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Mainland carriers set to join Asian airline group

THE heads of 14 Asian airlines yesterday decided to allow mainland companies to join a new-look Orient Airlines Association (OAA).

They also voted to push ahead with proposals to give their 27-year-old organisation a thorough revamp, following an independent review of its strategic role and effectiveness by consultant Booz-Allen & Hamilton.

They want to upgrade the OAA to give the region a more powerful voice worldwide, particularly in fighting for fairer bilateral air service agreements with the United States.

The Japanese airlines have been vocal about the alleged abuse of passenger pick-up rights by some US carriers in Asia, accusing the Americans of bullying tactics.

Yesterday's decision by the OAA Assembly of Presidents in Bangkok to allow China carriers to join their exclusive club follows pressure from China Southern Airlines.

The group has submitted an expression of interest to become a member and many other mainland carriers are now expected to follow suit.

Cathay Pacific managing director Rod Eddington said the OAA would provide China's fledgling carriers with an excellent opportunity to expand their contacts and benefit from the organisation's resources and know-how.

He hoped the OAA would provide a forum through which experienced airlines in the region could help to protect and guide China's rapidly expanding airlines as they develop in the fierce world of international aviation.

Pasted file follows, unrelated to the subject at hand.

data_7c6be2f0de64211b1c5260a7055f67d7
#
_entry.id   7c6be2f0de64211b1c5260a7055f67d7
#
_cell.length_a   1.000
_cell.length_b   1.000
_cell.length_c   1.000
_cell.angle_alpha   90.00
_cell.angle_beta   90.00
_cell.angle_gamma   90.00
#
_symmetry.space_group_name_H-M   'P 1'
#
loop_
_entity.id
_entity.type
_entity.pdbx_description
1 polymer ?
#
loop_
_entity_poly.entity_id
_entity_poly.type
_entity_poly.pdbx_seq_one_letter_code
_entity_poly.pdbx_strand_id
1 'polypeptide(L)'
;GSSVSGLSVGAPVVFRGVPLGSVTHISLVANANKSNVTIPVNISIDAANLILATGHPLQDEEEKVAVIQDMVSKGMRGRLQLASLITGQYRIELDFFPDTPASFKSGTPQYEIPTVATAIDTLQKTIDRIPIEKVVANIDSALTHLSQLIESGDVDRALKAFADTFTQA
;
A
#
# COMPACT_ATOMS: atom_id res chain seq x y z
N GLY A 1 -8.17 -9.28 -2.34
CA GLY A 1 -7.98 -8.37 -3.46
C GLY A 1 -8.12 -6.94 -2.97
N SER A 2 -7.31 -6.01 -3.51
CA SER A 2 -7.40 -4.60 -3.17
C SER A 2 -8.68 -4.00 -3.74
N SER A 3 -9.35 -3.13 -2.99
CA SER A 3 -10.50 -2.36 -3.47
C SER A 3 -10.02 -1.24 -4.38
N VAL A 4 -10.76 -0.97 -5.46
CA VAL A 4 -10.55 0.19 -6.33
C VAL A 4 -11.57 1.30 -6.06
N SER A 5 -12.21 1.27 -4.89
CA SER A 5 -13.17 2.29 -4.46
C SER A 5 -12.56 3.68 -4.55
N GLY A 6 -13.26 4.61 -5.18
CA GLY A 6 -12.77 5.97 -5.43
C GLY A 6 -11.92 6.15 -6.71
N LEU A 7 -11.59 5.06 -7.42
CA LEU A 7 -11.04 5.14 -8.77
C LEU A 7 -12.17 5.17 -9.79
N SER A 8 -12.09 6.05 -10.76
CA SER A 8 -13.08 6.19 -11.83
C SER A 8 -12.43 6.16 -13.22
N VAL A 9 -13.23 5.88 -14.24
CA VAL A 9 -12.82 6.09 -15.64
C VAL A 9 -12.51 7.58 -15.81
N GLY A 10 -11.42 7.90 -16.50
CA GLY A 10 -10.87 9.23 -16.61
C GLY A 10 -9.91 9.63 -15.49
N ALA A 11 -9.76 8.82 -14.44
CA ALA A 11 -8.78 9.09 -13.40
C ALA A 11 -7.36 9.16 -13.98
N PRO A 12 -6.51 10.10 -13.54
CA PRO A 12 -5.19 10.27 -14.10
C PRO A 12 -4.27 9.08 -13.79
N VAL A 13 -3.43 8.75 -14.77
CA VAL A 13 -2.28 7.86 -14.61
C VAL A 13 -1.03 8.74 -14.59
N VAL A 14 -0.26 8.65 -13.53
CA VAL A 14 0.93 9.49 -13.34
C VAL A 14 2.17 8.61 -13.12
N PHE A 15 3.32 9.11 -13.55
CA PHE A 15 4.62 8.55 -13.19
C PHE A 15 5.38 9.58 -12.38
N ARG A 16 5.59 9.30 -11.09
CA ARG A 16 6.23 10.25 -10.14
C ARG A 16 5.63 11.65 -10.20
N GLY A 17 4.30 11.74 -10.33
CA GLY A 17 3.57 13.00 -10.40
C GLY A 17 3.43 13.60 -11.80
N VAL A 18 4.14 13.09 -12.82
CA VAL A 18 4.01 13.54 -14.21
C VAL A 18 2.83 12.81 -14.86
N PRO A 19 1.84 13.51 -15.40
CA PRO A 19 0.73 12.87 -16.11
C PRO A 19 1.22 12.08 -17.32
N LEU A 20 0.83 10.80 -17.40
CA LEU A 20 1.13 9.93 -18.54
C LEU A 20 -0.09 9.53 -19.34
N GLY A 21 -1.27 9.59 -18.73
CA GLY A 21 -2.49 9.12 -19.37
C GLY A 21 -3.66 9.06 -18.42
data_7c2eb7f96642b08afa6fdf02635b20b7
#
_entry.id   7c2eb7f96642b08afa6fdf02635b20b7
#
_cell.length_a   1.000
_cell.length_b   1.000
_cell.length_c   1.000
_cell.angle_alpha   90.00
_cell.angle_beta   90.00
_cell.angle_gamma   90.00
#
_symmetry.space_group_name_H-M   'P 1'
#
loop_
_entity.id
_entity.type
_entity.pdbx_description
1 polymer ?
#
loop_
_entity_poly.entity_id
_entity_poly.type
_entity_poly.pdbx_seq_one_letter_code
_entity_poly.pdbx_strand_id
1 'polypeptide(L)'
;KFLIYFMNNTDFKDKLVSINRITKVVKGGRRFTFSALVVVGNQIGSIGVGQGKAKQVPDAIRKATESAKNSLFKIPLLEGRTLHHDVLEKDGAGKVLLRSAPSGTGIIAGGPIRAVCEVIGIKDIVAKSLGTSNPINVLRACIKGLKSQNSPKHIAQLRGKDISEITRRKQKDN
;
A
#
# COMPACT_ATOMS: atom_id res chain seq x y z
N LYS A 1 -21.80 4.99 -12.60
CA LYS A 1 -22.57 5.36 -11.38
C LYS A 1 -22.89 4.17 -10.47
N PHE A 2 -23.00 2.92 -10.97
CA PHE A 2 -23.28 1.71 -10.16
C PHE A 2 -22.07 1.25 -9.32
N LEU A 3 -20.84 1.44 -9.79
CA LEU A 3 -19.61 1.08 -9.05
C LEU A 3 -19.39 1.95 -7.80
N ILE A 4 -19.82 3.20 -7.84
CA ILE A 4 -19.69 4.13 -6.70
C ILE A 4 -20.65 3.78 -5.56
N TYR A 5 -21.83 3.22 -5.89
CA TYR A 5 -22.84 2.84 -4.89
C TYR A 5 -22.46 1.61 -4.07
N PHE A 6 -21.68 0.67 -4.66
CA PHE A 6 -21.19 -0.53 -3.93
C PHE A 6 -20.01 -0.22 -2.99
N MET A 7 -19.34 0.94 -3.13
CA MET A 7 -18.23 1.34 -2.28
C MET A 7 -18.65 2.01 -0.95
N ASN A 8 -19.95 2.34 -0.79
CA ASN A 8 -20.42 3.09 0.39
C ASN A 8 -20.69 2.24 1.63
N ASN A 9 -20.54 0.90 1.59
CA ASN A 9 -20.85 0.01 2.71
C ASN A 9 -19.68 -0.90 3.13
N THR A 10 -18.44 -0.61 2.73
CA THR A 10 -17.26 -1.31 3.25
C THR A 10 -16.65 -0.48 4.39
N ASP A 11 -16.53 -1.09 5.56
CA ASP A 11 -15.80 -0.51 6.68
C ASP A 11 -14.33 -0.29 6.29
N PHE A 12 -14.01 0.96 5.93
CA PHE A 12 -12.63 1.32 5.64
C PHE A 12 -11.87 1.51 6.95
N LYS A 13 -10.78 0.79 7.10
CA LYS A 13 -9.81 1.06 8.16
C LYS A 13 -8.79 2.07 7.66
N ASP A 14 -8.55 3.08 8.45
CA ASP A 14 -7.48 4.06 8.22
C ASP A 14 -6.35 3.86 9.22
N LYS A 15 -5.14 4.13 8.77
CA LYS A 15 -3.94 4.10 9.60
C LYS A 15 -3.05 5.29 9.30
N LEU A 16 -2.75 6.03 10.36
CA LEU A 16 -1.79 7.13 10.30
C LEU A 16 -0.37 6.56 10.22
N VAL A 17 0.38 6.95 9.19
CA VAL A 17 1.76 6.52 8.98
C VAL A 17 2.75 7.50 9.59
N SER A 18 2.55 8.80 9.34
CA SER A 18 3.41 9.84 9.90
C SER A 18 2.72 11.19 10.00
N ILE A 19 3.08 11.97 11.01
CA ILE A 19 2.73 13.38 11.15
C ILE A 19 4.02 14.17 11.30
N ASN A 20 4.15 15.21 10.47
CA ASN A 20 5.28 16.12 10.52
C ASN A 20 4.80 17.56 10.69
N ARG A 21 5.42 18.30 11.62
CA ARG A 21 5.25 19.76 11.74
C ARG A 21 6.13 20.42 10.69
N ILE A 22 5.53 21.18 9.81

OAA chairman Chatrachai Bunya-Antana, president of Thai International Airways, said the move to welcome mainland firms into the fold was in recognition of China's rapidly growing industry, which boasted a 33 per cent rise in the number of passengers itcarried last year alone.

Mr Chatrachai warned not to expect an influx of members from among China's 37 airlines. He said carriers would have to satisfy several requirements before they could be considered for full membership.

The OAA presidents also yesterday officially accepted EVA Air of Taiwan as its 15th member.

So far, there has been no open friction about the prospect of Taiwanese and Chinese carriers sitting around the same table under the OAA banner.

Frank Hsu, EVA Air president, said he looked upon the OAA as a forum where members could co-operate and benefit from the growth of the travel industry in the Asia-Pacific region.

Fighting off the threat of unfair competition from US carriers has been a much hotter topic of discussion among Asia's airline chiefs this week.

There have been numerous calls for Asian carriers to join forces and fight to correct what they see as huge imbalances suffered by members under outdated bilateral air service agreements with the US.

Many of these agreements between the US and Asian countries have not been updated since the 1950s and 1960s and lean in the Americans' favour.

The members have also debated ways of upgrading the OAA and where it should be based.

Member airlines were united behind the upgrading plan, although some seemed cautious about recommendations from some members that the OAA be moved out of Manila and staffed with full-time specialists rather than employees of member airlines on temporary secondment.

After yesterday's meeting, Mr Chatrachai said the OAA would require wider co-operation among Asia-Pacific carriers, both on operational matters and in finding a common view on issues affecting them.

It would serve as a ''think-tank'', focusing on key issues and researching ways to increase co-operation to enhance performance for its members, he said.

The restructuring of the OAA is expected to be finalised within the next 12 months.